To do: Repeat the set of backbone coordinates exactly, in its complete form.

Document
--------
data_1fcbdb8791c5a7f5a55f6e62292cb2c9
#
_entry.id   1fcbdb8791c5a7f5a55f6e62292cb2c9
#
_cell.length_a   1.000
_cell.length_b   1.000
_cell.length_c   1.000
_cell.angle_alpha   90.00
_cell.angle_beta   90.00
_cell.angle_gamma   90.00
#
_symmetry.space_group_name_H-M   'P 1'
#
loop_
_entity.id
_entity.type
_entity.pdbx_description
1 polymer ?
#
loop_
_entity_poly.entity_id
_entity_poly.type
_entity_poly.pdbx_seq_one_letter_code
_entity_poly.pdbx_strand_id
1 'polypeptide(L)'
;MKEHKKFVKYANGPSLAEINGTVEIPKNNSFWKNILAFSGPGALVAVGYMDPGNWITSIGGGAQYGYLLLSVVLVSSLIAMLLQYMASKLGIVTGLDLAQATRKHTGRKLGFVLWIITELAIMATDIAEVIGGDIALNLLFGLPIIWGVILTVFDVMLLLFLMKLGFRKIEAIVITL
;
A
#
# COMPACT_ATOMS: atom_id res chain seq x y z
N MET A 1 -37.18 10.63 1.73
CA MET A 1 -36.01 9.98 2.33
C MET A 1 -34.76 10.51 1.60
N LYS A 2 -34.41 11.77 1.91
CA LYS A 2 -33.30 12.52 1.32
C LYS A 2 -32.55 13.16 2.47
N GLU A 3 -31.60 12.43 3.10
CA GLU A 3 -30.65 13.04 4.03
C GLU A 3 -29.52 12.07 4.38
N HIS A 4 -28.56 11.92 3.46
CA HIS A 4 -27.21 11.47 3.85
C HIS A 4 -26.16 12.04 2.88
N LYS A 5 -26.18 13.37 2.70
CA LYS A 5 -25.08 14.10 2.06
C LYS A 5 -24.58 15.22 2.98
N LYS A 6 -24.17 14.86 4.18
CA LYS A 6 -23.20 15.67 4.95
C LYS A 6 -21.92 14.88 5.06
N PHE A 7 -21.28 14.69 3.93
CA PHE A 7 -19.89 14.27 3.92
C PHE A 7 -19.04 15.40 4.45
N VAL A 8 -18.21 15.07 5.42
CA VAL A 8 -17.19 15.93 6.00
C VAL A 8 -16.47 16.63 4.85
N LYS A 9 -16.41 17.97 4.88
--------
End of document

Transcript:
data_1fcbdb8791c5a7f5a55f6e62292cb2c9
#
_entry.id   1fcbdb8791c5a7f5a55f6e62292cb2c9
#
_cell.length_a   1.000
_cell.length_b   1.000
_cell.length_c   1.000
_cell.angle_alpha   90.00
_cell.angle_beta   90.00
_cell.angle_gamma   90.00
#
_symmetry.space_group_name_H-M   'P 1'
#
loop_
_entity.id
_entity.type
_entity.pdbx_description
1 polymer ?
#
loop_
_entity_poly.entity_id
_entity_poly.type
_entity_poly.pdbx_seq_one_letter_code
_entity_poly.pdbx_strand_id
1 'polypeptide(L)'
;MKEHKKFVKYANGPSLAEINGTVEIPKNNSFWKNILAFSGPGALVAVGYMDPGNWITSIGGGAQYGYLLLSVVLVSSLIAMLLQYMASKLGIVTGLDLAQATRKHTGRKLGFVLWIITELAIMATDIAEVIGGDIALNLLFGLPIIWGVILTVFDVMLLLFLMKLGFRKIEAIVITL
;
A
#
# COMPACT_ATOMS: atom_id res chain seq x y z
N MET A 1 -37.18 10.63 1.73
CA MET A 1 -36.01 9.98 2.33
C MET A 1 -34.76 10.51 1.60
N LYS A 2 -34.41 11.77 1.91
CA LYS A 2 -33.30 12.52 1.32
C LYS A 2 -32.55 13.16 2.47
N GLU A 3 -31.60 12.43 3.10
CA GLU A 3 -30.65 13.04 4.03
C GLU A 3 -29.52 12.07 4.38
N HIS A 4 -28.56 11.92 3.46
CA HIS A 4 -27.21 11.47 3.85
C HIS A 4 -26.16 12.04 2.88
N LYS A 5 -26.18 13.37 2.70
CA LYS A 5 -25.08 14.10 2.06
C LYS A 5 -24.58 15.22 2.98
N LYS A 6 -24.17 14.86 4.18
CA LYS A 6 -23.20 15.67 4.95
C LYS A 6 -21.92 14.88 5.06
N PHE A 7 -21.28 14.69 3.93
CA PHE A 7 -19.89 14.27 3.92
C PHE A 7 -19.04 15.40 4.45
N VAL A 8 -18.21 15.07 5.42
CA VAL A 8 -17.19 15.93 6.00
C VAL A 8 -16.47 16.63 4.85
N LYS A 9 -16.41 17.97 4.88